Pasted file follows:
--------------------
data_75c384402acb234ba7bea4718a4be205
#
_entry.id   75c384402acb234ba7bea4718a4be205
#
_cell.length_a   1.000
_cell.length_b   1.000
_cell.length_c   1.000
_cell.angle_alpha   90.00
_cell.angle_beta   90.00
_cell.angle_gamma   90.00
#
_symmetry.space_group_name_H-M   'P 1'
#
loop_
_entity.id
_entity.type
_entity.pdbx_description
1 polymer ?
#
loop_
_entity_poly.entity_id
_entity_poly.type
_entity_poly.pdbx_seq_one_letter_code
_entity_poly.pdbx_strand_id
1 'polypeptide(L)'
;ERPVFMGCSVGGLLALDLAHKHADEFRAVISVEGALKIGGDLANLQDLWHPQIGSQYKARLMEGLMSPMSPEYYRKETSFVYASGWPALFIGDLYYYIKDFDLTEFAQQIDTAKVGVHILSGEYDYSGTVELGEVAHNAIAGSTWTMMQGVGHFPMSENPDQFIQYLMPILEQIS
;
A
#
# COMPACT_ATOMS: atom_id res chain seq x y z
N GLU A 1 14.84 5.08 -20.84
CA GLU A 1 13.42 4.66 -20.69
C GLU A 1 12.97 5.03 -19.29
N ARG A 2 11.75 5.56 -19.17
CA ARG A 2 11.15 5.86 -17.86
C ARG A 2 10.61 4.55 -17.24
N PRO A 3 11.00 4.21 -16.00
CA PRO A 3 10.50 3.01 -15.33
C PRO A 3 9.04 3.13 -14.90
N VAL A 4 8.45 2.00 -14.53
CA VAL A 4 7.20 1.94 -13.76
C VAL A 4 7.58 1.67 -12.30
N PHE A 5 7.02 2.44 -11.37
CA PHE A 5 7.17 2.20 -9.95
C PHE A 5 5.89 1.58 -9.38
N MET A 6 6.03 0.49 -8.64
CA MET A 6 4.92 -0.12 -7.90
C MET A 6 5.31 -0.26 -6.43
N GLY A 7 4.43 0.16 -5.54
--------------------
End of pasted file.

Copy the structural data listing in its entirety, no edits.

data_75c384402acb234ba7bea4718a4be205
#
_entry.id   75c384402acb234ba7bea4718a4be205
#
_cell.length_a   1.000
_cell.length_b   1.000
_cell.length_c   1.000
_cell.angle_alpha   90.00
_cell.angle_beta   90.00
_cell.angle_gamma   90.00
#
_symmetry.space_group_name_H-M   'P 1'
#
loop_
_entity.id
_entity.type
_entity.pdbx_description
1 polymer ?
#
loop_
_entity_poly.entity_id
_entity_poly.type
_entity_poly.pdbx_seq_one_letter_code
_entity_poly.pdbx_strand_id
1 'polypeptide(L)'
;ERPVFMGCSVGGLLALDLAHKHADEFRAVISVEGALKIGGDLANLQDLWHPQIGSQYKARLMEGLMSPMSPEYYRKETSFVYASGWPALFIGDLYYYIKDFDLTEFAQQIDTAKVGVHILSGEYDYSGTVELGEVAHNAIAGSTWTMMQGVGHFPMSENPDQFIQYLMPILEQIS
;
A
#
# COMPACT_ATOMS: atom_id res chain seq x y z
N GLU A 1 14.84 5.08 -20.84
CA GLU A 1 13.42 4.66 -20.69
C GLU A 1 12.97 5.03 -19.29
N ARG A 2 11.75 5.56 -19.17
CA ARG A 2 11.15 5.86 -17.86
C ARG A 2 10.61 4.55 -17.24
N PRO A 3 11.00 4.21 -16.00
CA PRO A 3 10.50 3.01 -15.33
C PRO A 3 9.04 3.13 -14.90
N VAL A 4 8.45 2.00 -14.53
CA VAL A 4 7.20 1.94 -13.76
C VAL A 4 7.58 1.67 -12.30
N PHE A 5 7.02 2.44 -11.37
CA PHE A 5 7.17 2.20 -9.95
C PHE A 5 5.89 1.58 -9.38
N MET A 6 6.03 0.49 -8.64
CA MET A 6 4.92 -0.12 -7.90
C MET A 6 5.31 -0.26 -6.43
N GLY A 7 4.43 0.16 -5.54